Despite being an enthusiastic flute player when young, I was rather late to the Jethro Tull party. Oh, I’d heard them on the radio, but Ian Anderson’s annoying habit of overblowing the flute was unforgivable. Even so, it was hard (I will now admit) not to keep my foot from tapping along to the sprightly melodies. Then a friend gave me Songs from the Wood, and from the first listen I was utterly enchanted. There isn’t a tune I don’t like on it; lyrically the songs hang together nicely, while the music is lively and diverse, with little of the overblowing that still irks me. If pressed to identify favorites, I would instead say that the synthesized-sounding strings that open Velvet Green are bothersome, but I usually forget about them when Anderson’s clear voice comes in; and remark that Pibroch seems overly long, and slow to get going. While The Whistler opens somewhat darkly, the flute refrain tempts me to dance a jig every time I hear it; and Fires at Midnight is the perfect close for this rousing outdoorsy expedition. Each time I play Songs from the Wood I wonder why I don’t play it more often. But there’s so much other good Tull! I also got Heavy Horses when it was newly released, and almost always play it right after Songs from the Wood—the continuation of the nature-oriented themes dovetail the two nicely. Favorites from it are easy to identify: And the Mouse Police Never Sleeps, Moths, and Acres Wild. We have several other Jethro Tull albums, but I so enjoy these that I don’t often explore them. One I do like is a live disc, A Little Light Music. Recorded from a number of concerts, it offers a relaxed or casual take on several Tull classics. Only one other Jethro Tull album has gotten regular play. Minstrel in the Gallery has two singular Tull songs I adore—Requiem and Black Satin Dancer. And while I sometimes queue up a few of the older hits individually, I still prefer the cleaner flute playing on these albums than Anderson’s overblowing style. I know I will listen to all our albums eventually, because each album I’ve explored has revealed another interesting facet of this long-lived, lively group.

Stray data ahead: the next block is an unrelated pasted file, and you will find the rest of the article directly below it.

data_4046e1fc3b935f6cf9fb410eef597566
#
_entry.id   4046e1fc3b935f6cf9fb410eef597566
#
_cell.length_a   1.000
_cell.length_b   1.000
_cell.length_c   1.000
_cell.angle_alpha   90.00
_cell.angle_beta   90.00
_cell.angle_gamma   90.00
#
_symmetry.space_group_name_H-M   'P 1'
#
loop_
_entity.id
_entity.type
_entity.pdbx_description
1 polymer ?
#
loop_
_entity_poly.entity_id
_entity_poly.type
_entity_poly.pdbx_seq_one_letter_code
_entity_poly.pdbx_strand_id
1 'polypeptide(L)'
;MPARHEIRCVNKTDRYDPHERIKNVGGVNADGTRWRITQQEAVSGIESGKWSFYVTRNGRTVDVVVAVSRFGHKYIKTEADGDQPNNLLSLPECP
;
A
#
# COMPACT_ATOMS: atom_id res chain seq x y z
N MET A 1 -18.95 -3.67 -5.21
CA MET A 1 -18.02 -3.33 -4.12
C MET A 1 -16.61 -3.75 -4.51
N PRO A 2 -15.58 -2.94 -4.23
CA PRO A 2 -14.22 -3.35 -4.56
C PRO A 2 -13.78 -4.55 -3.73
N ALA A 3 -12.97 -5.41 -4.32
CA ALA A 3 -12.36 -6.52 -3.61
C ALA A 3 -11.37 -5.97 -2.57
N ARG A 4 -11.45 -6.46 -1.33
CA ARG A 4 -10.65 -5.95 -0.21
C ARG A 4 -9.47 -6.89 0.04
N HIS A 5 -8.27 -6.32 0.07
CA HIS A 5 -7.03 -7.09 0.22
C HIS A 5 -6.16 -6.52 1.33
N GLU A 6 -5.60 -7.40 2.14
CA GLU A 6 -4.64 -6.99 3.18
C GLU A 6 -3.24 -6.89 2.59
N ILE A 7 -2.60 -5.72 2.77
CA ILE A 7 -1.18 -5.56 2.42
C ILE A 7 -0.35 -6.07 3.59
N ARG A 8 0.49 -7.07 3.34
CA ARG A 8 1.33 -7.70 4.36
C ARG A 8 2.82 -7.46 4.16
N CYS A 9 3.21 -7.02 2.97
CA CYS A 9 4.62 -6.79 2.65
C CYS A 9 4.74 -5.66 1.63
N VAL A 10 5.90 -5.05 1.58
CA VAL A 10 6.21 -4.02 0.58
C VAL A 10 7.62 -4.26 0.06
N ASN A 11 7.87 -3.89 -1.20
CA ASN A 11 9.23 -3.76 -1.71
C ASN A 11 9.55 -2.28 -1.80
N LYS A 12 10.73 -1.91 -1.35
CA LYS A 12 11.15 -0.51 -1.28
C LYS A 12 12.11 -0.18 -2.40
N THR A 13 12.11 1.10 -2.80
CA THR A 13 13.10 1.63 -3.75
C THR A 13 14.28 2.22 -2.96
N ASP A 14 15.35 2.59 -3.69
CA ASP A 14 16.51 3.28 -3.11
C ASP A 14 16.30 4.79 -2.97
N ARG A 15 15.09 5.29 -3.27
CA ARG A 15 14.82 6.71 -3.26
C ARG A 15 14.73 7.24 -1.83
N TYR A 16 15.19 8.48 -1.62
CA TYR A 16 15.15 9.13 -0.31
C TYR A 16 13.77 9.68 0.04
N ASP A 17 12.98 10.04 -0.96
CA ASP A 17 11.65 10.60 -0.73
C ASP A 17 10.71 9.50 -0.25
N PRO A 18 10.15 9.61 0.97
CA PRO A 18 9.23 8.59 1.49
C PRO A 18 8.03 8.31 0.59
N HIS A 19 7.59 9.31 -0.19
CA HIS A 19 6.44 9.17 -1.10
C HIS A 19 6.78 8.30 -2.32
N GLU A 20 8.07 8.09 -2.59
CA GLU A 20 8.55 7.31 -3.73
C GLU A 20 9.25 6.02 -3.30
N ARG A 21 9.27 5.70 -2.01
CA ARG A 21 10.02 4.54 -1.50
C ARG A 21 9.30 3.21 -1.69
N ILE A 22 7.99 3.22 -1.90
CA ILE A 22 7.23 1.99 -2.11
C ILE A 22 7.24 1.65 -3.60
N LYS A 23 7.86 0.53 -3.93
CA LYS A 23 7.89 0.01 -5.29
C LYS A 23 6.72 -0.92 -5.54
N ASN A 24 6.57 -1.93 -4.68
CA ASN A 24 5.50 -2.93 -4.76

The first time I heard John Prine, I dismissed him as being too country for my taste. But clever turns of phrase caught in my mind, and not too long after that I dug through our music library to try to identify him by a song title that I remembered. Finding it on two albums, I enqueued both, and spent the next couple of hours happily absorbed. Great Days: The John Prine Anthology offers a deeper peek into his music, but I often choose the shorter Prime Prine because it has a studio version of Dear Abbey, and Grandpa Was a Carpenter. Other songs I especially like include Hello In There, Donald and Lydia, Sweet Revenge, Illegal Smile, The Sins of Memphisto, and Come Back To Us Barbara Lewis Hare Krishna Beauregard. In all honesty, I can’t clearly articulate what I like so much about Prine — it might simply be the often perceptive lyrics supported by his gentle style and spare instumental arrangements. Prine consistently serves up really enjoyable bluesy folksy country music.